While the more cautious phone buyers have stayed away from the iPhone for numerous practical reasons, one source claims that Apple’s handset is due to solve most of these problems with upgrades in coming months — many of which will arrive with or before the company’s Mac OS X upgrade.
A Palo Alto mobile user interface designer that regularly associates with Apple employees has reportedly been told that many of the features lacking from the iPhone are already scheduled as part of future updates, most of which should arrive on or before the October release of the revamped Mac OS.
Some of these updates may arrive within weeks. A true instant messaging client described as a mobile version of iChat, will arrive “very, very soon” and certainly before Leopard, the designer says. Customized ringtones were also set to appear within the same timeframe.
But fall 2007 is when the iPhone’s features are set to expand in earnest, he adds. The iPhone will not only gain a disk mode for transferring computer files but should also receive a full-fledged file browser that lets users store and open documents. Its omission from the iPhone software made available in June was supposedly made primarily because the company wants a fully developed browser very similar to that found in Mac OS X Leopard, including the option of Cover Flow browsing.
Leopard itself will also allegedly include hooks for the iPhone, opening an enhanced file window in Finder for dragging files to and from the device. Like the iPod shuffle, users will be able to set aside a certain amount of the iPhone’s flash storage for iTunes content and the rest for general data.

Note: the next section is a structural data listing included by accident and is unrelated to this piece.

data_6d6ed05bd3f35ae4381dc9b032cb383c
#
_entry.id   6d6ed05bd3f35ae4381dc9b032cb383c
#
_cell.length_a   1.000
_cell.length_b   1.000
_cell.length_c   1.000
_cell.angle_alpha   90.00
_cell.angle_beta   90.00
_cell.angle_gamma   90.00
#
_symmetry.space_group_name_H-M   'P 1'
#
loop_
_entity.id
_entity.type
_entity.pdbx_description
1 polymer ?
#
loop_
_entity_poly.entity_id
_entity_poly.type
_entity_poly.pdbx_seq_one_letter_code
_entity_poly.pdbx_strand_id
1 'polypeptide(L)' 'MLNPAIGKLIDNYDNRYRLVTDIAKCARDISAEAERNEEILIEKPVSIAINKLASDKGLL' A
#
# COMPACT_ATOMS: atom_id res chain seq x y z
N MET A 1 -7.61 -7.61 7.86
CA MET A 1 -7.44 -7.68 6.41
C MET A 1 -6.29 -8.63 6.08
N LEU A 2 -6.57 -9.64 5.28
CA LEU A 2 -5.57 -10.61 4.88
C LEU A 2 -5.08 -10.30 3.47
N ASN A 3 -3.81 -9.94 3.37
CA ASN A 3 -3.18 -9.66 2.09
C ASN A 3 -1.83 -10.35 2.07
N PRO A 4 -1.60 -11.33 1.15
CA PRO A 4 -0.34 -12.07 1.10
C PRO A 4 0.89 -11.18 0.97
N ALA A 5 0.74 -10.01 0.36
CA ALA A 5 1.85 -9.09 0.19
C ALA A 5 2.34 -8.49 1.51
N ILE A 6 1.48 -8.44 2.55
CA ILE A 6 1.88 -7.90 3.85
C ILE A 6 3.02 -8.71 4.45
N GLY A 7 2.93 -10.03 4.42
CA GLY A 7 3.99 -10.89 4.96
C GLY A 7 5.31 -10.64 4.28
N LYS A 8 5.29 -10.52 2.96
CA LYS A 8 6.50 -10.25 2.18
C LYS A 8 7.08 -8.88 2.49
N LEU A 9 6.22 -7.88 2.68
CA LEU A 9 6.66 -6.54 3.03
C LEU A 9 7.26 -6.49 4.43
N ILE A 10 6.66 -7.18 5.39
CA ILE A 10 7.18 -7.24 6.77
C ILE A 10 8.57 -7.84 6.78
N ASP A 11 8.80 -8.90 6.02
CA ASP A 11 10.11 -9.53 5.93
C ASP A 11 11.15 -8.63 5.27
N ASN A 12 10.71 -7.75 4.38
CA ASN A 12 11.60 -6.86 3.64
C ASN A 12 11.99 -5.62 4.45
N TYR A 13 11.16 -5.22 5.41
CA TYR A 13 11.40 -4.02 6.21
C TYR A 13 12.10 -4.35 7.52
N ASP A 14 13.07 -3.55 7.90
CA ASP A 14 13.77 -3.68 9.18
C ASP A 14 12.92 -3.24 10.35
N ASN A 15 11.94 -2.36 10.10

Microsoft’s expected fall launch of Office 2008 for Mac will also provide justification for the critical addition of full Exchange sync support, according to one of the UI developer’s Apple-employed friends. In what may be an expansion of Apple’s chief executive Steve Jobs allusion to official announcements on the matter, the friend claims that iPhones will be able to synchronize with Exchange Server without the insecure IMAP setting required today.
Less specifically-timed upgrades are also slated for the future, if the report proves accurate. iWork should be available in mobile form and will at the very least allow the display of Keynote slideshows beyond today’s basic Excel and Word viewing in the iPhone’s e-mail client. A simple auto-discovering file sharing system, “Spotlight-like” search, and widescreen typing should all upgrade the phone’s core features at varying points throughout the current phone’s life cycle.
The Apple employees are also purportedly aware of intents to bring in support for third-party applications, including Adobe’s Flash. In at least the case of the animation plugin, however, performance optimizations and security measures are needed before it can be used on the slower and potentially more vulnerable mobile device.
Apple, iPhone, iPhone Features, iPhone News, Leopard